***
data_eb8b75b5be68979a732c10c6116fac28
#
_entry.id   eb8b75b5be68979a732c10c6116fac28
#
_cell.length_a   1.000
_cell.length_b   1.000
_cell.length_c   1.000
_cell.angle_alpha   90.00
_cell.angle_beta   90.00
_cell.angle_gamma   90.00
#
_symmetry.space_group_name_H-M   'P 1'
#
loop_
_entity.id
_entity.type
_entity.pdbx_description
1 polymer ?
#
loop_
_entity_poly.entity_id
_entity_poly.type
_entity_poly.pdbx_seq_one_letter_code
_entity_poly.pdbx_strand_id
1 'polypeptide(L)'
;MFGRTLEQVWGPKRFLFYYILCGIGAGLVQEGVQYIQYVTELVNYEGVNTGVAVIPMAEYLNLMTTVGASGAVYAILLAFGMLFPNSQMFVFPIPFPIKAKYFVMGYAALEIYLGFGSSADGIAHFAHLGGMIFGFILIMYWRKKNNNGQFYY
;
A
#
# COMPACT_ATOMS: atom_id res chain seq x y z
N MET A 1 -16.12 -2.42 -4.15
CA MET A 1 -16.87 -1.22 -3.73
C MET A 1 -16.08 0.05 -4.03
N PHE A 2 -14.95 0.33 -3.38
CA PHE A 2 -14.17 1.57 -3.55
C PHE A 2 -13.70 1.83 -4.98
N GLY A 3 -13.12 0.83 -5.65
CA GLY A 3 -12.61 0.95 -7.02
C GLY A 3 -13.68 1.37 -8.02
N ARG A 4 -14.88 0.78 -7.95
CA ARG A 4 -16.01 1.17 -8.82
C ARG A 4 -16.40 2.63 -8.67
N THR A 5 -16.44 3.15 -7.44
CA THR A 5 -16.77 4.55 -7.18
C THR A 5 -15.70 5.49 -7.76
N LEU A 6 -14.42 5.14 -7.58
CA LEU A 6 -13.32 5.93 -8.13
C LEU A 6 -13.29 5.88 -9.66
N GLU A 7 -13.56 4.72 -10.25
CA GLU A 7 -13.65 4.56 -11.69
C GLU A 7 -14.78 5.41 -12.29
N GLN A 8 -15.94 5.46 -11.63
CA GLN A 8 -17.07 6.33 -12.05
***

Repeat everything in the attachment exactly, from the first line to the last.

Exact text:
data_eb8b75b5be68979a732c10c6116fac28
#
_entry.id   eb8b75b5be68979a732c10c6116fac28
#
_cell.length_a   1.000
_cell.length_b   1.000
_cell.length_c   1.000
_cell.angle_alpha   90.00
_cell.angle_beta   90.00
_cell.angle_gamma   90.00
#
_symmetry.space_group_name_H-M   'P 1'
#
loop_
_entity.id
_entity.type
_entity.pdbx_description
1 polymer ?
#
loop_
_entity_poly.entity_id
_entity_poly.type
_entity_poly.pdbx_seq_one_letter_code
_entity_poly.pdbx_strand_id
1 'polypeptide(L)'
;MFGRTLEQVWGPKRFLFYYILCGIGAGLVQEGVQYIQYVTELVNYEGVNTGVAVIPMAEYLNLMTTVGASGAVYAILLAFGMLFPNSQMFVFPIPFPIKAKYFVMGYAALEIYLGFGSSADGIAHFAHLGGMIFGFILIMYWRKKNNNGQFYY
;
A
#
# COMPACT_ATOMS: atom_id res chain seq x y z
N MET A 1 -16.12 -2.42 -4.15
CA MET A 1 -16.87 -1.22 -3.73
C MET A 1 -16.08 0.05 -4.03
N PHE A 2 -14.95 0.33 -3.38
CA PHE A 2 -14.17 1.57 -3.55
C PHE A 2 -13.70 1.83 -4.98
N GLY A 3 -13.12 0.83 -5.65
CA GLY A 3 -12.61 0.95 -7.02
C GLY A 3 -13.68 1.37 -8.02
N ARG A 4 -14.88 0.78 -7.95
CA ARG A 4 -16.01 1.17 -8.82
C ARG A 4 -16.40 2.63 -8.67
N THR A 5 -16.44 3.15 -7.44
CA THR A 5 -16.77 4.55 -7.18
C THR A 5 -15.70 5.49 -7.76
N LEU A 6 -14.42 5.14 -7.58
CA LEU A 6 -13.32 5.93 -8.13
C LEU A 6 -13.29 5.88 -9.66
N GLU A 7 -13.56 4.72 -10.25
CA GLU A 7 -13.65 4.56 -11.69
C GLU A 7 -14.78 5.41 -12.29
N GLN A 8 -15.94 5.46 -11.63
CA GLN A 8 -17.07 6.33 -12.05